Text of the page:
There is also the Exhibition Hall where we have something like 60 exhibitor, all happy and willing to show you what services and solutions they can offer you. And a free pen :-). This is where we all gather for coffee and lunches and mingle with exhibitors and attendees alike.

I’ve been going to the UKOUG Tech conference for well over a decade now, I have only missed it once in that time (and that was for a Significant Milestone Holiday) and I go for 2 main reasons:

  1. The technical content I have mentioned already.
  2. The social side.
but all of this bunch too

but all of this bunch too

Tech15 is a huge conference for a user group with several hundred people there –  and yet there will be a hundred plus people there I know. It is such an established and friendly group that though I meet some people only at the conference each year they have become good friends. For me personally, this is now the main point of the conference, but then I guess we all have different things we want to get out of the event.

The social side is very important. On Monday evening there is the  Community drinks. This is where there will be people from each of the SIG (Special Interest Groups) run by UKOUG to talk to you about their party of the community and give you a beer, wine or soft drink. There are rumours that some whisky tasting will be on offer….

After the Community Drinks most people head out to one of the many bars or restaurants around the conference centre. You will find a crowd in All-Bar-One or one of the other places over the bridge from “the back” of the conference centre. Later on you may well find a bunch of people in the bars of the larger hotels.

On Tuesday we start with Exhibition Drinks in the exhibition hall for an hour or so and then there is the Big Birmingham Bash – from 18:45 until late with various entertainments, drinks and food. We join up with Apps15 and JDE15 for this. Again, if this is not enough for you then you and your friends can move on to the surrounding bars and restaurants after.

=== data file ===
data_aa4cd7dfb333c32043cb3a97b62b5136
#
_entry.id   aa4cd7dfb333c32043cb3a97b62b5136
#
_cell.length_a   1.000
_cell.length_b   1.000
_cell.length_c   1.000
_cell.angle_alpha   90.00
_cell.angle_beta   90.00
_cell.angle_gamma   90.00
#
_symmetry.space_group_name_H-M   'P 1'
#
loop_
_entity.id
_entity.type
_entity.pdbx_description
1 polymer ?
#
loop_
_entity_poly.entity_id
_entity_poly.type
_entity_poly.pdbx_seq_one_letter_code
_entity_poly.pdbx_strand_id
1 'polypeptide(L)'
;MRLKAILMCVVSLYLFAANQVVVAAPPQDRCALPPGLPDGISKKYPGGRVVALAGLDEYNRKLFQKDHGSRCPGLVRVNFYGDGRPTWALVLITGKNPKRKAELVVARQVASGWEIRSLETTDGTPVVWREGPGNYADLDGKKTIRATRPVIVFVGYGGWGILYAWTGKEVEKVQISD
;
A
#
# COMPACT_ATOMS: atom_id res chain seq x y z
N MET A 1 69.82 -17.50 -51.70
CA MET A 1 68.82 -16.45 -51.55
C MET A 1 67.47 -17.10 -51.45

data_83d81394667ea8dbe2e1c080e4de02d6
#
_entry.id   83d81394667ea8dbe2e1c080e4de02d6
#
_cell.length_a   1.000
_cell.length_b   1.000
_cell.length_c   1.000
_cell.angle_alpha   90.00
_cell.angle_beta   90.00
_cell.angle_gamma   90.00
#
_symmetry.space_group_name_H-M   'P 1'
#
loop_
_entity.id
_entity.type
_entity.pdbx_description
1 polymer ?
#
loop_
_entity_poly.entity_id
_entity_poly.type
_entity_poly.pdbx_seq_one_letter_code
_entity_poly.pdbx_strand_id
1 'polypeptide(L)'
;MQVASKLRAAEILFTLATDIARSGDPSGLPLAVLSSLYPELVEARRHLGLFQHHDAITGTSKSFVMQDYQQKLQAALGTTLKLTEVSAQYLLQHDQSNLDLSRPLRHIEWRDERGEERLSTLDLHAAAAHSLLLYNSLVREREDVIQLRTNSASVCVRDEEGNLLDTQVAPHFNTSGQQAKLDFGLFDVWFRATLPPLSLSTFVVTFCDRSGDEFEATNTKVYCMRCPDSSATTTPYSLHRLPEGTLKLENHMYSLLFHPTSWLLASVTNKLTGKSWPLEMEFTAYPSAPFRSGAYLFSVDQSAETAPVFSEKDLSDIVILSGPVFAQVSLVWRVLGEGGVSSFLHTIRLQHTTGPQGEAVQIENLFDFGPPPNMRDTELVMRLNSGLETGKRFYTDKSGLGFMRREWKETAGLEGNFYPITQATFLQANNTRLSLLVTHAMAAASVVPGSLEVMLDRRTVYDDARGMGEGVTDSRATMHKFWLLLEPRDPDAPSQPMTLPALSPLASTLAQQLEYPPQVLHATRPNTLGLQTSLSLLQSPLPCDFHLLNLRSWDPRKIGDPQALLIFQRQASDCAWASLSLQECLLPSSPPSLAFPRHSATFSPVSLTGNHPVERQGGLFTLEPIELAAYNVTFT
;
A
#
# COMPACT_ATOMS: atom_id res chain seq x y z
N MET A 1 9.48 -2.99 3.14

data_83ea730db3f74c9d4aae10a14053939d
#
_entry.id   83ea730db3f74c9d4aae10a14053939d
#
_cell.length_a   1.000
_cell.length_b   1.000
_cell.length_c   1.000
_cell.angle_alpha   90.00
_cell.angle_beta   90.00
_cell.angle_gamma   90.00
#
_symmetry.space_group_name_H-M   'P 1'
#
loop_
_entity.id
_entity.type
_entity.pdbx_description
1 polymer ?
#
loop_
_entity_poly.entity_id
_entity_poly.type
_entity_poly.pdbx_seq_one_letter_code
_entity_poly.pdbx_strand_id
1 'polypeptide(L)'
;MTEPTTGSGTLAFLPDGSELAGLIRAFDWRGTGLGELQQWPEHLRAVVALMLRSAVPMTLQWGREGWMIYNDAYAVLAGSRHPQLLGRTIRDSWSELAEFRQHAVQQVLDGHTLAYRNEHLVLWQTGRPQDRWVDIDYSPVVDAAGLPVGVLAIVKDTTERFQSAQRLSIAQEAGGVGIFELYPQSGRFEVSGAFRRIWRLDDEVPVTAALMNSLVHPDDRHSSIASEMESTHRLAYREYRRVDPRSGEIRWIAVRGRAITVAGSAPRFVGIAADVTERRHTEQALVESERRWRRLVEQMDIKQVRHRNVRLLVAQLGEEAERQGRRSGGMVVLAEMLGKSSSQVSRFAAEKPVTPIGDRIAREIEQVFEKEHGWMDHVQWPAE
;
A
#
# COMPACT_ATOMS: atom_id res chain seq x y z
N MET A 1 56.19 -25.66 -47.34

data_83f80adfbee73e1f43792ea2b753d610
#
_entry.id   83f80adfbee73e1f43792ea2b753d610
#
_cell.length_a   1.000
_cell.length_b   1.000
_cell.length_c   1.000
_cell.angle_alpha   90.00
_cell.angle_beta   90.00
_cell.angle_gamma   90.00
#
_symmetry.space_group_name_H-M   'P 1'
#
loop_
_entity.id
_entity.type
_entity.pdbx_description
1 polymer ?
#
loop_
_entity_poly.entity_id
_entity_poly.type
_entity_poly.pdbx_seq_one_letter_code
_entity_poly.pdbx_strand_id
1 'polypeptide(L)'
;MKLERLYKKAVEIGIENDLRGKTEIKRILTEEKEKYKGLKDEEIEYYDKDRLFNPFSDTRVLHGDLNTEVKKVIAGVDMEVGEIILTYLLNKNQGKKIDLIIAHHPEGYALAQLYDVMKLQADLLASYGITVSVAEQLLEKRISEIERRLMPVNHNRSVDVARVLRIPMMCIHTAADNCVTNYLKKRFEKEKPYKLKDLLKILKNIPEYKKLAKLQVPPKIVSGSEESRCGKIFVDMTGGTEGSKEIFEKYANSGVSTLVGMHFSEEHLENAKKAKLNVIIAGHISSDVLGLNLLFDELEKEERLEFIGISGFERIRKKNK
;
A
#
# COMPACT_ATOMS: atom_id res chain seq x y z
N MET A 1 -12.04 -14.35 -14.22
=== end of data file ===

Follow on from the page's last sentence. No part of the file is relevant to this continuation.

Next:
I’m really looking forward to the event and meeting lots of old friends there, as well as people I only know virtually who are managing to get to the conference this year. I’ll be there from Sunday, I know I will learn a lot over the four days, have a good time and probably stay out too late. I’ll be worn out by Wednesday – but it’s worth it.

OOW Report – No List of Talks, No Cloud, Just Thoughts on Community October 30, 2015

Posted by mwidlake in conference, Perceptions, User Groups.
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As I type I am in my hotel, sipping a final beer (it was a gift that has been to a few talks with me in my backpack) and looking back at Oracle Open World 2015. I must confess I am a little drunk so we will see if this post lasts…
{Update – it passed the next-morning-sobriety test. I was only a little drunk}

OOW15 beers